All in all, three really unique, unusual and lovely types of Frankincense. Mainly used locally for medicine and ceremony, but as yet not fully recognized or utilized for their broader applications in perfume, cosmetics and mainstream herbal medicine. (I see a face lift for my Frankincense Anti aging creme!)

My gracious Host Professor Ermias Dagne & myself. Addis Ababa 2013

My gracious Host Professor Ermias Dagne & myself. Addis Ababa 2013

So,,, I now have a few Kilos of each resin to experiment with, maybe a little to sell, and a few liters of essential oils being distilled and packaged for shipment soon.

I feel very lucky. Blessed. We established some future goals of working together over the next few months to experiment in both our labs, to explore ways we could add value to Ethiopian resources and products, ways we could work together for our mutual benefit while helping a developing country develop. I felt inspired and exited by the creative possibilities bubbling in my brain. We discovered between us we could meet goals we both have had for a while that pertain to improving the viability of refining Civet products. in Ethiopia.

A civet in Gabon

I have been trying to establish a reliable Civet connection in Ethiopia for years. It seems I may have a chance to not only visit a traditional Civet farmer in person, but could be part of the process of analysis, extraction, refinement and marketing of the finished product, (Civetone), which till now was controlled by large foreign companies, while the Ethiopian economy received the minimum benefit in the chain of commerce, supplying only the raw product at the lowest relative price. At the very bottom of the ladder. Feels like a win, win, win situation. My favourite.

Frankincense Myrrh and Civet

After an extended absence here, I am back. With much to share. Israel and Ethiopia mainly. New and rare types of Frankincense resins, Myrrh, heavenly Opoponax and a Civet adventure in the Ethiopian hills that has yet to unfold. It will take some time to catch up, but here’s a start.

Orange orchard Rehovot Israel

Orange orchard Rehovot Israel. The high cost of water makes growing and selling citrus unprofitable, leaving hundreds of thousands of tons of fruit to fall unharvested each year, free for the picking.

Israel and Ethiopia both gave us perfect weather. Cool bright mornings, with the first rays of sunlight gently warming. Bright sunny days that would be sweltering if not so perfectly moderated by a cooling breeze. In Israel it came off the Mediterranean, morning and afternoon, In Ethiopia it was like an endless bubbling spring of refreshing air flowing up and over the many mountain ranges that cradle Addis Ababa.

In my home town of Rehovot, in Israel, I stocked up on the hard to get “Yemeni chewing gum”, A.K.A. Boswellia Frereana, or Somali “Maydi” Frankincense. Brought in fresh from Yemen by those of the last Jewish immigration wave from Yemen. From what I hear they carry dual citizenship and freely go back and forth between Israel and Yemen doing business and visiting friends there.

Frankincense I bought in Yemen on 15/Jul/2005.

Boswellia Frereana, Yemeni chewing gum. From Somalia Oman and Yemen

The same spice shop,”Gedasi’s, who has been there since I was a teen, also carries another variety of Frankincense at half the price. They say it also is from Yemen. It looks like Boswellia Sacra/Carterii, but does not compare to the sample I received in Ethiopia which came from Somalia. There are only so many kinds of Frankincense trees. I am still not certain from which this type comes.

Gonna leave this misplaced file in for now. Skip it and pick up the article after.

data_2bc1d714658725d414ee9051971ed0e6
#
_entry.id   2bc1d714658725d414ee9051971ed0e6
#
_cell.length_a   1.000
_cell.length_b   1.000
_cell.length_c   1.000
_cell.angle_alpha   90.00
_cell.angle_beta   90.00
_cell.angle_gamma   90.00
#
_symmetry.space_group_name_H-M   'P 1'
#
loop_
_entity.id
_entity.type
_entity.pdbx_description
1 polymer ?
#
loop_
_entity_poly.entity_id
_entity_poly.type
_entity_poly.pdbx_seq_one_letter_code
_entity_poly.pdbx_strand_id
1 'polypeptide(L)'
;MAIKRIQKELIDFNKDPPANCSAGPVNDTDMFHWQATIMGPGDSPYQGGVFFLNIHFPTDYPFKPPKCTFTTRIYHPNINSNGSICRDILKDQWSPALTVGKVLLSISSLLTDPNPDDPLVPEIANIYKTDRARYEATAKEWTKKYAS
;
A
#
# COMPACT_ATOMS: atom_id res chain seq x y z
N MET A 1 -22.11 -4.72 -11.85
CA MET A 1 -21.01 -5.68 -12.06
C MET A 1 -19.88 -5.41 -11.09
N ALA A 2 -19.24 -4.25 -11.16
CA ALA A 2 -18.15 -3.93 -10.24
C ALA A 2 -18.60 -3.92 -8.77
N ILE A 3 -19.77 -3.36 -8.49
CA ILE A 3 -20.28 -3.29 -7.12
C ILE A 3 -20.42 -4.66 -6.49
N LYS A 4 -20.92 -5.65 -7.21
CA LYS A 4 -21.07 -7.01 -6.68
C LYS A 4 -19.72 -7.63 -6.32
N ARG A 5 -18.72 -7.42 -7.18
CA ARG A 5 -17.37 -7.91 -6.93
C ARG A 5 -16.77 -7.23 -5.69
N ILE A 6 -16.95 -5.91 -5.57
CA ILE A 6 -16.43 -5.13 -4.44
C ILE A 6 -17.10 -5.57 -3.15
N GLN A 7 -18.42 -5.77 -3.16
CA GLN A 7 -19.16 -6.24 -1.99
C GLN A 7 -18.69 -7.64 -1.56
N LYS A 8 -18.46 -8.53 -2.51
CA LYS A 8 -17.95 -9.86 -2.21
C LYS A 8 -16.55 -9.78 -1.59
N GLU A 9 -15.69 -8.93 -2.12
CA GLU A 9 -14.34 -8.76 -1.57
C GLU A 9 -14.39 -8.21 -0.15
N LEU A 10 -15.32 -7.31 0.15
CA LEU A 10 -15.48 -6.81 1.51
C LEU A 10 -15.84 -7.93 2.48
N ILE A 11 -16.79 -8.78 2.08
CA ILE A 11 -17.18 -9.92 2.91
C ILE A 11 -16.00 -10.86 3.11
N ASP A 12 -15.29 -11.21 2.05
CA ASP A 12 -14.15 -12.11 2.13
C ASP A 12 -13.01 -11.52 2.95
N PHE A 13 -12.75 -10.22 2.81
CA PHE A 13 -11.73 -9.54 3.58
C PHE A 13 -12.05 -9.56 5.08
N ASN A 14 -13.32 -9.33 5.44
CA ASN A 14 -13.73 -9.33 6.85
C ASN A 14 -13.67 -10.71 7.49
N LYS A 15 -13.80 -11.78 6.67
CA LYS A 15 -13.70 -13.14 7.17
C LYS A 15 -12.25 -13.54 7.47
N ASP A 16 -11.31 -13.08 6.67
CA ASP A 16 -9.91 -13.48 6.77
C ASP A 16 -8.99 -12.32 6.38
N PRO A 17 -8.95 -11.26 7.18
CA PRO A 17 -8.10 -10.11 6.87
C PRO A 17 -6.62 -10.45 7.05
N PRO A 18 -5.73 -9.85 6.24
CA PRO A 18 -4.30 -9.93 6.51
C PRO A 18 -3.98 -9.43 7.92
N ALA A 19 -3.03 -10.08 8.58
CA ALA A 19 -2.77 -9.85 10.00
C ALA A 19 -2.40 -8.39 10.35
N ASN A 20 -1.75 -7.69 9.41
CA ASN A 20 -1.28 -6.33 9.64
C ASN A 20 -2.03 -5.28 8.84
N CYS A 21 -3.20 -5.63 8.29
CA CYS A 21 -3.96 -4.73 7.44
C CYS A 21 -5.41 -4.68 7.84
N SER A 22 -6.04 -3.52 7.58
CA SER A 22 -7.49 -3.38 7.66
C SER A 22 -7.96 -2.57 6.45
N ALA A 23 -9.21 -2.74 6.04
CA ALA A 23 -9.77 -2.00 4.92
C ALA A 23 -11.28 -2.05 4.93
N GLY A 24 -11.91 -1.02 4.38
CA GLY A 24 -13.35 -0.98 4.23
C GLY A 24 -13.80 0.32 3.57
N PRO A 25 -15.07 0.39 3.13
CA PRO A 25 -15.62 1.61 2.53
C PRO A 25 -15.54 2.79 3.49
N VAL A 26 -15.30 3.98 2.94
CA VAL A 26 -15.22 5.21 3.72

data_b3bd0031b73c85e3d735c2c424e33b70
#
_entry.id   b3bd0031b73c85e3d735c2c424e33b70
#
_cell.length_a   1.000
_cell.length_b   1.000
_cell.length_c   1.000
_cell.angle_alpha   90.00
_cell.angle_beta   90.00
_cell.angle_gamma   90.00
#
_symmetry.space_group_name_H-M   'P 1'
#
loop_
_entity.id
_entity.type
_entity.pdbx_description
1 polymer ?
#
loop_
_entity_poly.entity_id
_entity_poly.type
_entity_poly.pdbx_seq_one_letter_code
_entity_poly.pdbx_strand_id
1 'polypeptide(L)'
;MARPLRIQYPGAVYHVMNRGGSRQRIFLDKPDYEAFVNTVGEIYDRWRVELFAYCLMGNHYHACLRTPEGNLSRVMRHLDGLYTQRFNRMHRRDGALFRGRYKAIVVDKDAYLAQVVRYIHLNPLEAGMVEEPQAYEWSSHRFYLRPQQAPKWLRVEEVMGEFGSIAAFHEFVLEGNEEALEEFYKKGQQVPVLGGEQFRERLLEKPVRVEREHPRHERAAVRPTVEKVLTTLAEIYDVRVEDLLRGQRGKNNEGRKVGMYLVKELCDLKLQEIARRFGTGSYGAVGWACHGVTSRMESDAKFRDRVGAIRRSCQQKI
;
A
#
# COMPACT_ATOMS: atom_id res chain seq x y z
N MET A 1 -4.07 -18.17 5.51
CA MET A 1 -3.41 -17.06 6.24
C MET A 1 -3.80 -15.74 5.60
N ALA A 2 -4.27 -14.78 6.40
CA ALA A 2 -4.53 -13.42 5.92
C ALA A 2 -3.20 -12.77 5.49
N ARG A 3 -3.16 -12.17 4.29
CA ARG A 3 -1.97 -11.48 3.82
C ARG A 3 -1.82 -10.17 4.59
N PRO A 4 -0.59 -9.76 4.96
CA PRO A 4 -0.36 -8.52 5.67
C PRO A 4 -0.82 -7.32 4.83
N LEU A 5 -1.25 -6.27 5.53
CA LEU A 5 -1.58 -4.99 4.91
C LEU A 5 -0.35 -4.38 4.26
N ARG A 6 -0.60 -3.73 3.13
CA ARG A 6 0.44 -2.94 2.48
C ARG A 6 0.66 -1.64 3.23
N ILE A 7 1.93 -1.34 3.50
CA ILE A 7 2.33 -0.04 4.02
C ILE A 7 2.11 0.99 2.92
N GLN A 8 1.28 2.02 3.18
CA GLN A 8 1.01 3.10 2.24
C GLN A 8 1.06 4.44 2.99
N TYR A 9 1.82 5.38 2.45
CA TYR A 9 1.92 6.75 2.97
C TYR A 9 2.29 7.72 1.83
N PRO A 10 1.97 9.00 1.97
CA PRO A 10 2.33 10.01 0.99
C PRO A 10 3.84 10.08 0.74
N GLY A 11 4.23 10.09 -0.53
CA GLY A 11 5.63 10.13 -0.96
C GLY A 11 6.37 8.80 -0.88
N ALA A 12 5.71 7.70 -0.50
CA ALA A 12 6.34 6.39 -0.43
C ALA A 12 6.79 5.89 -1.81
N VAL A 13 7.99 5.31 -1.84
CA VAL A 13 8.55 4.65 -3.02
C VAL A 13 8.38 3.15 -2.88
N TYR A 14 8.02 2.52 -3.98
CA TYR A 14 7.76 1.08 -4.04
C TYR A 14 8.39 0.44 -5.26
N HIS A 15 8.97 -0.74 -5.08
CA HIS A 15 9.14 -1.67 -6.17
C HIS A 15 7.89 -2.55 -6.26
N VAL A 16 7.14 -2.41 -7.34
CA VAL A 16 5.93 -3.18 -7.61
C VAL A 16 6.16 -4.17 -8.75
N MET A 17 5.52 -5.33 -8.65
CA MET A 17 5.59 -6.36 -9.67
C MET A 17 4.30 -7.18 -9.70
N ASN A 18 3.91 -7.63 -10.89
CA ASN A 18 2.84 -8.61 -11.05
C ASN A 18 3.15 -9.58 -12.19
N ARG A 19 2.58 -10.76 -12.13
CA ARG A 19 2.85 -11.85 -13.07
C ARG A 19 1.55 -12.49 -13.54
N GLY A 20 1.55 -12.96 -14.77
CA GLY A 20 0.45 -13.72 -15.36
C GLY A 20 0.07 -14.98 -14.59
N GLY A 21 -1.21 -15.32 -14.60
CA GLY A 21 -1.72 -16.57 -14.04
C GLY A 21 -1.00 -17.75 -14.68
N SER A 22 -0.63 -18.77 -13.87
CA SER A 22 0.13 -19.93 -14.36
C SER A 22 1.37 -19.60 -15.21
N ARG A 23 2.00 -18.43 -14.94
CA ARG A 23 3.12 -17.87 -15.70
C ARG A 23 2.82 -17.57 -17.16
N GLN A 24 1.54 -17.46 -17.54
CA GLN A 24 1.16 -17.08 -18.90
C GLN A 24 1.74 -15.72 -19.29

We spent two days touring the desert and the Dead Sea. Wow! What dramatic, beautiful, stark vistas!

Masada

View from the ruins of Masada

Desert trees

Desert trees

This was the first time I had gone as a tourist in decades.

I saw it with different eyes and enjoyed it in new ways. We decided we didn’t want to stay in a stuffy mainstream hotel, so we found something that was more like a Bedouin encampment. A true oasis in the middle of the desert. After miles and miles of barren rocky hills and sweeps of sandy desert, a lush stand of 50 date palms stood out green and inviting from the dry desert. Very cool!, literally, and inviting.

Dead Sea Vista

Dead Sea Vista

They offered authentic Bedouin tents in different areas of the encampment, tents that would hold a hundred or so guests, with traditional woven camel-hair covers that were huge! As in the Bedouin tradition you could light fires under the tent for warmth at night, cooking food and of course for making that strong sweet tea they love. Lots of room for sleeping bags and blankets on the ground. Their main occupants and guests were busloads of high school kids out to climb Masada in the morning. I think we were an oddity there, and were given a modest single room that was likely used by counsellors and chaperons.
One with with a real roof and hot water.

Bedouin Style

Bedouin Style accommodations

The decor was local and unusual. Light shades made from big chunks of solid sea salt from the Dead Sea. Date Palm frond stalks for bars on the bunk beds, stools from date palm trunks etc..It was definitely different.

The food was served by local Bedouins in a vast communal dining room. Traditional Bedouin fare with a bit of an Israeli twist.

Breakfast was an Israeli style Kibbutz spread with everything from Shakshuka, (eggs simmered in a tomato sauce, to European pickled herring. French toast to Pita, humus and mediterranean salads. All through the drive desert plants were surprising in their diversity and sheer will to live. Winter rains were bringing the desert back to life. Most photos I took were of specimens I have yet to identify. So, more to come on that subject.